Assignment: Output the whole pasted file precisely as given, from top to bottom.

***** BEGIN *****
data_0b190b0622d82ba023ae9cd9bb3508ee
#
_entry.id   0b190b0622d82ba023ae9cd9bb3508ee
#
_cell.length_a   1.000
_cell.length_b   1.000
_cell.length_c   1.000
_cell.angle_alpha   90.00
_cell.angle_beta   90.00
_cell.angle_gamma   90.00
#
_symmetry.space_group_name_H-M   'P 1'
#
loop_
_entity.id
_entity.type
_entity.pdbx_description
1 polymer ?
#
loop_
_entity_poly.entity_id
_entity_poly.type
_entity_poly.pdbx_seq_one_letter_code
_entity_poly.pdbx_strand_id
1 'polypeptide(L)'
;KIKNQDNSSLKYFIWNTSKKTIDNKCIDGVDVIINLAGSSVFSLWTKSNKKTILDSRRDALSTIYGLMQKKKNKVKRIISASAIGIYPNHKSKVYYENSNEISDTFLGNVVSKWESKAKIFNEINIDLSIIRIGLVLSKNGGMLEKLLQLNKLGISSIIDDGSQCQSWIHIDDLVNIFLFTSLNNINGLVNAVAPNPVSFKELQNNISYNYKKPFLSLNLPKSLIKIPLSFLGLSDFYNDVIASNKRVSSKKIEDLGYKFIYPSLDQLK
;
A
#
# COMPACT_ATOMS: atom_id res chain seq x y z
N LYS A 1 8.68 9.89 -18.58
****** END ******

data_0b190b0622d82ba023ae9cd9bb3508ee
#
_entry.id   0b190b0622d82ba023ae9cd9bb3508ee
#
_cell.length_a   1.000
_cell.length_b   1.000
_cell.length_c   1.000
_cell.angle_alpha   90.00
_cell.angle_beta   90.00
_cell.angle_gamma   90.00
#
_symmetry.space_group_name_H-M   'P 1'
#
loop_
_entity.id
_entity.type
_entity.pdbx_description
1 polymer ?
#
loop_
_entity_poly.entity_id
_entity_poly.type
_entity_poly.pdbx_seq_one_letter_code
_entity_poly.pdbx_strand_id
1 'polypeptide(L)'
;KIKNQDNSSLKYFIWNTSKKTIDNKCIDGVDVIINLAGSSVFSLWTKSNKKTILDSRRDALSTIYGLMQKKKNKVKRIISASAIGIYPNHKSKVYYENSNEISDTFLGNVVSKWESKAKIFNEINIDLSIIRIGLVLSKNGGMLEKLLQLNKLGISSIIDDGSQCQSWIHIDDLVNIFLFTSLNNINGLVNAVAPNPVSFKELQNNISYNYKKPFLSLNLPKSLIKIPLSFLGLSDFYNDVIASNKRVSSKKIEDLGYKFIYPSLDQLK
;
A
#
# COMPACT_ATOMS: atom_id res chain seq x y z
N LYS A 1 8.68 9.89 -18.58